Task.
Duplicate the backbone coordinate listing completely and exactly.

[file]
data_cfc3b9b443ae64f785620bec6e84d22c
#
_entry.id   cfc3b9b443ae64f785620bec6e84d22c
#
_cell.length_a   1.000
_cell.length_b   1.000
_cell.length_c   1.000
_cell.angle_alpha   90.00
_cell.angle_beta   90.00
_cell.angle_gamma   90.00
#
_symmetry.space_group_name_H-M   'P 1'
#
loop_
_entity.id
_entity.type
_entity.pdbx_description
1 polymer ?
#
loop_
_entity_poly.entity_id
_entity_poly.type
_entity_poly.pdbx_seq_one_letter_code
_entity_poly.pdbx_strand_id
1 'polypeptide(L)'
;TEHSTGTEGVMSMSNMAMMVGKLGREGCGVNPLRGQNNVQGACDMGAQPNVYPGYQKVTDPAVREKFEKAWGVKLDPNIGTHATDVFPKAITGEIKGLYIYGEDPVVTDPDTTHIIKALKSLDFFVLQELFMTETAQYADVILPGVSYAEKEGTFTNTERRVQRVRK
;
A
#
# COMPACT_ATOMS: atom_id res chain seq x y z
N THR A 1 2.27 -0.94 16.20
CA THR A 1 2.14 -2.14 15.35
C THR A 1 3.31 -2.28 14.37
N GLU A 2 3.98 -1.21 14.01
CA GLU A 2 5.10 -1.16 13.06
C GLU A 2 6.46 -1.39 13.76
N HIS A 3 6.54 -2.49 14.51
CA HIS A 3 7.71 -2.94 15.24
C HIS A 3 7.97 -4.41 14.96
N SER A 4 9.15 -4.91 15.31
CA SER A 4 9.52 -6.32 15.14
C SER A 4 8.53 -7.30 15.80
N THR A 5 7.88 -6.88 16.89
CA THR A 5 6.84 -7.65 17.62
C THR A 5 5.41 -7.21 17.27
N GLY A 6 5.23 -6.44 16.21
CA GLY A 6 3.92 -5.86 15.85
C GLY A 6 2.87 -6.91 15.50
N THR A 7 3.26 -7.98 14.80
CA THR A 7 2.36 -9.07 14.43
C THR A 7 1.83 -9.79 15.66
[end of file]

data_cfc3b9b443ae64f785620bec6e84d22c
#
_entry.id   cfc3b9b443ae64f785620bec6e84d22c
#
_cell.length_a   1.000
_cell.length_b   1.000
_cell.length_c   1.000
_cell.angle_alpha   90.00
_cell.angle_beta   90.00
_cell.angle_gamma   90.00
#
_symmetry.space_group_name_H-M   'P 1'
#
loop_
_entity.id
_entity.type
_entity.pdbx_description
1 polymer ?
#
loop_
_entity_poly.entity_id
_entity_poly.type
_entity_poly.pdbx_seq_one_letter_code
_entity_poly.pdbx_strand_id
1 'polypeptide(L)'
;TEHSTGTEGVMSMSNMAMMVGKLGREGCGVNPLRGQNNVQGACDMGAQPNVYPGYQKVTDPAVREKFEKAWGVKLDPNIGTHATDVFPKAITGEIKGLYIYGEDPVVTDPDTTHIIKALKSLDFFVLQELFMTETAQYADVILPGVSYAEKEGTFTNTERRVQRVRK
;
A
#
# COMPACT_ATOMS: atom_id res chain seq x y z
N THR A 1 2.27 -0.94 16.20
CA THR A 1 2.14 -2.14 15.35
C THR A 1 3.31 -2.28 14.37
N GLU A 2 3.98 -1.21 14.01
CA GLU A 2 5.10 -1.16 13.06
C GLU A 2 6.46 -1.39 13.76
N HIS A 3 6.54 -2.49 14.51
CA HIS A 3 7.71 -2.94 15.24
C HIS A 3 7.97 -4.41 14.96
N SER A 4 9.15 -4.91 15.31
CA SER A 4 9.52 -6.32 15.14
C SER A 4 8.53 -7.30 15.80
N THR A 5 7.88 -6.88 16.89
CA THR A 5 6.84 -7.65 17.62
C THR A 5 5.41 -7.21 17.27
N GLY A 6 5.23 -6.44 16.21
CA GLY A 6 3.92 -5.86 15.85
C GLY A 6 2.87 -6.91 15.50
N THR A 7 3.26 -7.98 14.80
CA THR A 7 2.36 -9.07 14.43
C THR A 7 1.83 -9.79 15.66